Australia is known for its diversity of minerals and coal is one of the most prevalent. Coal is a sedimentary rock that is brown and black and is primarily used as a fuel source to create electricity. Due to its high amount of carbon and hydrocarbons, it releases a lot of energy when it is burned and is made from the remains of dead plants and animals which makes it a non-renewable energy source. In this article, you will discover eight facts about coal and Australia’s mining industry that you may not know about from iQ, the experts in mining news QLD.
There Are Four Types
Two are considered to be low-quality coal which are Lignite and Subbituminous coal. Lignite is the newest form of coal deposit and is used to generate electricity. Subbituminou coal burns cleaner than all other types of coal due to the millions of years of pressurization and therefore emits fewer greenhouse gases.
The other two are Bituminous coal which is darker in color and harder than Lignite and Subbituminous coal and is further divided into two types: thermal and metallurgical. Combined, this makes up 52% of the world’s coal supply and when Metallurgical coal is combined with iron ore, it makes steel. The last type of coal is Anthracite and this is the oldest, most mature type and therefore produces the largest amount of carbon and the lowest amount of volatile matter.
Judge a Coal By Its Color
The coal deposits in Australia range from 15 million to 225 million years old and the grading of coal is dependent on its mineral composition. An easy way to refer to coal’s quality is by its color and black coal (Anthracite and Bituminous) has greater than 70% carbon content whereas brown coal (Lignite) is typically around 60%-70%. Anything less than 60% carbon content could be considered to be a precursor such as Peat – another form of organic sediment.
Quality Not Just Quantity
Queensland coal (amongst Australian coal) is regarded as some of the highest quality coal globally. Due to its high quality, the countries that purchase this coal have to burn less to achieve the same outcome as other countries and therefore can be considered better for the environment. Currently, Australia makes up 6% of the world’s black coal however, Australia has the fourth-largest share of coal reserves and recoverable brown coal making it the highest ranked.
Less Processed Than You Think
Despite the various steps in the mining process to get coal from the ground to its end destination, when using coal for energy, black coal can be used without any processing at all. Part of the filtering process involved putting coal into large tanks and bathing them in specific liquids or chemicals which recovers the coal as it will float to the surface. After it has dried, it is generally crushed, refined and sorted to the requirements of the customer.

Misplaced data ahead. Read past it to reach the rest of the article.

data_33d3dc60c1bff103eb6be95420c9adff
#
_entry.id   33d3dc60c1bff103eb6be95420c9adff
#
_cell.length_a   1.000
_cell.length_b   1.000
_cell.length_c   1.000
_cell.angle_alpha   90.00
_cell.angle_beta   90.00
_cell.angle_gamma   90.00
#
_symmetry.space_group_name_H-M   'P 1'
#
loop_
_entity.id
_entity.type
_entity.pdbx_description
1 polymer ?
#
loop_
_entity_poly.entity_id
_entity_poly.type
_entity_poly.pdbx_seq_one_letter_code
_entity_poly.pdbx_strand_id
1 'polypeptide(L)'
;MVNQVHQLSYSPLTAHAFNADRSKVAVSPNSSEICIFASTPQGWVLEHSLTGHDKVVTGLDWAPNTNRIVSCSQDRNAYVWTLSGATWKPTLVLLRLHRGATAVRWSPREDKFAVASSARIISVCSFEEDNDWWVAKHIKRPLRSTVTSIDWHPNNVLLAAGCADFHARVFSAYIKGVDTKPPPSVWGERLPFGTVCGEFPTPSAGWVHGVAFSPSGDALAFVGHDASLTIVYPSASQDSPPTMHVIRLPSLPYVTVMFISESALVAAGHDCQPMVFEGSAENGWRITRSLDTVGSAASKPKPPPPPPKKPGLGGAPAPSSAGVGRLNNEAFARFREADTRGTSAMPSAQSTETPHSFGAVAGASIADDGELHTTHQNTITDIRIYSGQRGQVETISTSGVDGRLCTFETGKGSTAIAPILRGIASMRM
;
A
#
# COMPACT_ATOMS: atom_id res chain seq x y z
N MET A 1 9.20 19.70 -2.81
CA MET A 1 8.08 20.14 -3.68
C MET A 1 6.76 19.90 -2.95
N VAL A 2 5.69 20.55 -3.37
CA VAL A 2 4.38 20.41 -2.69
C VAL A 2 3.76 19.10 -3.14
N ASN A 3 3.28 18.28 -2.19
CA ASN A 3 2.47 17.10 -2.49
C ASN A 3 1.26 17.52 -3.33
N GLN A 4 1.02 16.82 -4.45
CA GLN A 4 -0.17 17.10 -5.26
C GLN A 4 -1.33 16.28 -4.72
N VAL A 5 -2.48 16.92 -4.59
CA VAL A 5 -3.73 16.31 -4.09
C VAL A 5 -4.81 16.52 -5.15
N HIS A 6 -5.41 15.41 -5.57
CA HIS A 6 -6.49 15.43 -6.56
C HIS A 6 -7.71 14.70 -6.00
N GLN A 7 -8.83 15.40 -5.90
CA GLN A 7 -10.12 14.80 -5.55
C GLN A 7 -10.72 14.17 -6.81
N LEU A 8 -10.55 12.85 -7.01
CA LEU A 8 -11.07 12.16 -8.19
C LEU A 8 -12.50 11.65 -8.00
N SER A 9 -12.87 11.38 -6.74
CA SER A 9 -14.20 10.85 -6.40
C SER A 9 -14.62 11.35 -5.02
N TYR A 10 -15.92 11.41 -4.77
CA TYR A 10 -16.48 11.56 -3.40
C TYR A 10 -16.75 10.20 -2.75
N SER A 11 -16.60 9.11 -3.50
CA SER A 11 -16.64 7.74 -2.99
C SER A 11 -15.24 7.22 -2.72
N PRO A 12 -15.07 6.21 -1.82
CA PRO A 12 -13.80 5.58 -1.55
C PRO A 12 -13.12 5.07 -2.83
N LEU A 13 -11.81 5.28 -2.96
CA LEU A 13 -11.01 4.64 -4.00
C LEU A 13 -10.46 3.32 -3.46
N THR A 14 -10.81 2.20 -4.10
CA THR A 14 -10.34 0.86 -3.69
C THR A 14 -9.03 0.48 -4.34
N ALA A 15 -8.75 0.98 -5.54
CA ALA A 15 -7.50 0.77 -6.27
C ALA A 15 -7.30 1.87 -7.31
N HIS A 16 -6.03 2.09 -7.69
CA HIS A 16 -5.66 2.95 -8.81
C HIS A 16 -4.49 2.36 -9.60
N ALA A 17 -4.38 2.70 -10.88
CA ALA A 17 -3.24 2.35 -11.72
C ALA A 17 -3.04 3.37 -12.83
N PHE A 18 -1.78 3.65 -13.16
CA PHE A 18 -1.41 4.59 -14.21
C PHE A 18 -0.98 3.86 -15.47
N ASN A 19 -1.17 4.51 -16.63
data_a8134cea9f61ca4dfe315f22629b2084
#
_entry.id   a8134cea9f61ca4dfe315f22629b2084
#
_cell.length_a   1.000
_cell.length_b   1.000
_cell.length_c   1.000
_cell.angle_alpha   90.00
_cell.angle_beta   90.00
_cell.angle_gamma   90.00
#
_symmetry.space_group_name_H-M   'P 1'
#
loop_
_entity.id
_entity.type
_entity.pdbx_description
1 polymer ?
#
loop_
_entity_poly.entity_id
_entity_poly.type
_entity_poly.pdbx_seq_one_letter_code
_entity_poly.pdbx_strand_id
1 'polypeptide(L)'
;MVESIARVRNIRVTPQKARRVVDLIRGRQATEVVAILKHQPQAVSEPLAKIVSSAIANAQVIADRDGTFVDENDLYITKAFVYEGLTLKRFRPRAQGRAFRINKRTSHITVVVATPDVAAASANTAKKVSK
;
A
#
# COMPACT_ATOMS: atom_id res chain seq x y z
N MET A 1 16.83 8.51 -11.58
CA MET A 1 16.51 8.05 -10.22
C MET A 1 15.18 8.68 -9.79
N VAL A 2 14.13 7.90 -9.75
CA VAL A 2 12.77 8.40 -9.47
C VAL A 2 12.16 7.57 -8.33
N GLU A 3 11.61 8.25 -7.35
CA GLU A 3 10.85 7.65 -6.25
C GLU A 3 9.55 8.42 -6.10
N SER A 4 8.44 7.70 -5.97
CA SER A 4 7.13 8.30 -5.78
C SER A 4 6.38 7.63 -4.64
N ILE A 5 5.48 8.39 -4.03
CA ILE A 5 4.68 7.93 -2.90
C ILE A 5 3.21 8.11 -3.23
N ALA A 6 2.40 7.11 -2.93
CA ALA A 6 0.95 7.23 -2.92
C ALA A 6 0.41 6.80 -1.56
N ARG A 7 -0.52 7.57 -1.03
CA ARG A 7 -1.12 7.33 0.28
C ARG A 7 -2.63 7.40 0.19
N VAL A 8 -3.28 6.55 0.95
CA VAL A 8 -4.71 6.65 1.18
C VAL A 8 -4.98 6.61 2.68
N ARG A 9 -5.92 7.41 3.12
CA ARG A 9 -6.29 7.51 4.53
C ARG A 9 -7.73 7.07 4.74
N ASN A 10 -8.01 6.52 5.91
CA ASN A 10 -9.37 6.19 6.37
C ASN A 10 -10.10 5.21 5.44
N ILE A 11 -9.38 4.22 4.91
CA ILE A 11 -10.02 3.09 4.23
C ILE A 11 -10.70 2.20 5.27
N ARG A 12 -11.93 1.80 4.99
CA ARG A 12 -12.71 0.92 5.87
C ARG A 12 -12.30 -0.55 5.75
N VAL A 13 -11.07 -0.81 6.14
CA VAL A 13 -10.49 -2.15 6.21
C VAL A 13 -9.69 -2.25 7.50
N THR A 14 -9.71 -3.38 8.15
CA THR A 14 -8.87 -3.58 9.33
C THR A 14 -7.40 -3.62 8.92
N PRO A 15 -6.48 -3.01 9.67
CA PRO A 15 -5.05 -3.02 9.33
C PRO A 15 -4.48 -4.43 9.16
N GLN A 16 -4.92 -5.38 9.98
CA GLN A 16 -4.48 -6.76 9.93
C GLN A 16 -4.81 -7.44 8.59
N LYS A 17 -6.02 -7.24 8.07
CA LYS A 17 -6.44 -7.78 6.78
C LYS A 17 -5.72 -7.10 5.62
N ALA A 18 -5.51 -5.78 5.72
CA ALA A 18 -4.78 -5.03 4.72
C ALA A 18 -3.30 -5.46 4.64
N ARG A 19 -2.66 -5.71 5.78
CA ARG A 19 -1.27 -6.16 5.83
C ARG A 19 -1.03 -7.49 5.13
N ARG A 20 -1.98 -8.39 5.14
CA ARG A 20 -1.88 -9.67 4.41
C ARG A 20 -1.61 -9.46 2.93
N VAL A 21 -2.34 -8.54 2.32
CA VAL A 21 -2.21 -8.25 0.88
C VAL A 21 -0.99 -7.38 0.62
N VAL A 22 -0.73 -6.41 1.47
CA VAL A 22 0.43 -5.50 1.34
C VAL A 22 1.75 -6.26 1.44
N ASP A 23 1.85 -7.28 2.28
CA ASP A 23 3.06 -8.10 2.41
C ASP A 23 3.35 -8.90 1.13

More Than Electricity
Coal is known for generating electricity and is a major component of the world’s energy supply but coal is also used as an important source for various chemical syntheses. When coal is heated it produces carbon and hydrocarbons and the hydrocarbons are used in the manufacturing of bricks, tiles, explosives, medicines, and hygiene products such as toothpaste, shampoo and soap. It can also be used in certain dialysis machines to purify the water and air and is also used to make carbon fiber which is a strong and lightweight material used for bikes, boats and tennis rackets.
Powering The Region Economically
Not only does coal keep the lights on but it also keeps food on the table for tens of thousands of Queenslanders and Australians. In 2018, the mining industry paid more than $290 million in wages to full time workers living in Queensland. Nationally, the mining industry creates $30.9 billion in wages and the royalties from mining companies contribute to services such as roads, transport, hospitals and schools. The global demand for coal and minerals, in general, remains strong, and with the drive to move to more renewable energy sources, there is great potential for Australia’s mining industry to pivot and remain relevant.
Higher Export Than Domestic Use
Australia produces around 555 million tonnes of coal each year (4th in the world) but only consumes about 130 million tonnes each year (10th in the world). This means that the surplus is exported to countries all over the world and is a very important part of Australia’s economy which is valued at $40 billion or 8% of the country’s GDP. With the current amount of coal being mined, it is estimated that Australia has around 1200 years’ worth of coal left.
Much like many of the minerals and resources that Australia mines, coal does have a finite amount and with the investment and interest in renewable energy solutions, coal will be around for many more years to come but to what extent, we do not know.
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